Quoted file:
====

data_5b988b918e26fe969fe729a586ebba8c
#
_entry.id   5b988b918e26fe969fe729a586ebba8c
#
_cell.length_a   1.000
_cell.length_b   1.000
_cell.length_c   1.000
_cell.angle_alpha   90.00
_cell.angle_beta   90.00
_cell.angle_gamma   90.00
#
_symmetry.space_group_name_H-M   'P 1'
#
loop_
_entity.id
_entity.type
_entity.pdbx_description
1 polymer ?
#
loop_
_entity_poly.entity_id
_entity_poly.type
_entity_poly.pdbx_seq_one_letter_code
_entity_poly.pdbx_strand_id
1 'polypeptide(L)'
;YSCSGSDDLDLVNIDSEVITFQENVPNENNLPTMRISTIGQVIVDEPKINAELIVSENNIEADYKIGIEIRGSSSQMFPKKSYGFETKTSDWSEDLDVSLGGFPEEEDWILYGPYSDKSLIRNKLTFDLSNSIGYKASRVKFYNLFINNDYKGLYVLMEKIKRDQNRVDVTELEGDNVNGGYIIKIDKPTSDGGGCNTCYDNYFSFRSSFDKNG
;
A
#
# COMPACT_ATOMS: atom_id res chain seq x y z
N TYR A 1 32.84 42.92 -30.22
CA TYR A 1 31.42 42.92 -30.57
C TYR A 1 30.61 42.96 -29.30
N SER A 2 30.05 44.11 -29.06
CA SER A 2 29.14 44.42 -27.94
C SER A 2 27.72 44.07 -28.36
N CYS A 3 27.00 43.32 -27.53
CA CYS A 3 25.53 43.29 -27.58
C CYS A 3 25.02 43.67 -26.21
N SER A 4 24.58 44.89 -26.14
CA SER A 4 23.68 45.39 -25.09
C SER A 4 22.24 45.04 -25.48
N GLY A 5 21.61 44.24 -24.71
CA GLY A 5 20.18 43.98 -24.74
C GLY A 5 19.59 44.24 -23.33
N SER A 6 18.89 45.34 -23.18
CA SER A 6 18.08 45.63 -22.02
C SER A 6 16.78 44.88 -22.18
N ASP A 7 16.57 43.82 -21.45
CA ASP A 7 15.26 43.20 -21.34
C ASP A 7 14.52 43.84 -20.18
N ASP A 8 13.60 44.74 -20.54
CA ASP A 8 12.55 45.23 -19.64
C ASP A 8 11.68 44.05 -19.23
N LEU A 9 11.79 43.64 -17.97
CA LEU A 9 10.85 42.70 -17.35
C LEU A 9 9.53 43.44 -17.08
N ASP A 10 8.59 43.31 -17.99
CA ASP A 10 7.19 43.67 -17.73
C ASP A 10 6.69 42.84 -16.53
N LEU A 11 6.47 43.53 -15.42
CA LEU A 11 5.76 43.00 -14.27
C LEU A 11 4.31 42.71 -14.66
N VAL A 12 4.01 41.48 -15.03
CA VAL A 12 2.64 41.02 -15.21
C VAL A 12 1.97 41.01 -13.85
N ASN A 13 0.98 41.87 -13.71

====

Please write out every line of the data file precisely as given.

data_5b988b918e26fe969fe729a586ebba8c
#
_entry.id   5b988b918e26fe969fe729a586ebba8c
#
_cell.length_a   1.000
_cell.length_b   1.000
_cell.length_c   1.000
_cell.angle_alpha   90.00
_cell.angle_beta   90.00
_cell.angle_gamma   90.00
#
_symmetry.space_group_name_H-M   'P 1'
#
loop_
_entity.id
_entity.type
_entity.pdbx_description
1 polymer ?
#
loop_
_entity_poly.entity_id
_entity_poly.type
_entity_poly.pdbx_seq_one_letter_code
_entity_poly.pdbx_strand_id
1 'polypeptide(L)'
;YSCSGSDDLDLVNIDSEVITFQENVPNENNLPTMRISTIGQVIVDEPKINAELIVSENNIEADYKIGIEIRGSSSQMFPKKSYGFETKTSDWSEDLDVSLGGFPEEEDWILYGPYSDKSLIRNKLTFDLSNSIGYKASRVKFYNLFINNDYKGLYVLMEKIKRDQNRVDVTELEGDNVNGGYIIKIDKPTSDGGGCNTCYDNYFSFRSSFDKNG
;
A
#
# COMPACT_ATOMS: atom_id res chain seq x y z
N TYR A 1 32.84 42.92 -30.22
CA TYR A 1 31.42 42.92 -30.57
C TYR A 1 30.61 42.96 -29.30
N SER A 2 30.05 44.11 -29.06
CA SER A 2 29.14 44.42 -27.94
C SER A 2 27.72 44.07 -28.36
N CYS A 3 27.00 43.32 -27.53
CA CYS A 3 25.53 43.29 -27.58
C CYS A 3 25.02 43.67 -26.21
N SER A 4 24.58 44.89 -26.14
CA SER A 4 23.68 45.39 -25.09
C SER A 4 22.24 45.04 -25.48
N GLY A 5 21.61 44.24 -24.71
CA GLY A 5 20.18 43.98 -24.74
C GLY A 5 19.59 44.24 -23.33
N SER A 6 18.89 45.34 -23.18
CA SER A 6 18.08 45.63 -22.02
C SER A 6 16.78 44.88 -22.18
N ASP A 7 16.57 43.82 -21.45
CA ASP A 7 15.26 43.20 -21.34
C ASP A 7 14.52 43.84 -20.18
N ASP A 8 13.60 44.74 -20.54
CA ASP A 8 12.55 45.23 -19.64
C ASP A 8 11.68 44.05 -19.23
N LEU A 9 11.79 43.64 -17.97
CA LEU A 9 10.85 42.70 -17.35
C LEU A 9 9.53 43.44 -17.08
N ASP A 10 8.59 43.31 -17.99
CA ASP A 10 7.19 43.67 -17.73
C ASP A 10 6.69 42.84 -16.53
N LEU A 11 6.47 43.53 -15.42
CA LEU A 11 5.76 43.00 -14.27
C LEU A 11 4.31 42.71 -14.66
N VAL A 12 4.01 41.48 -15.03
CA VAL A 12 2.64 41.02 -15.21
C VAL A 12 1.97 41.01 -13.85
N ASN A 13 0.98 41.87 -13.71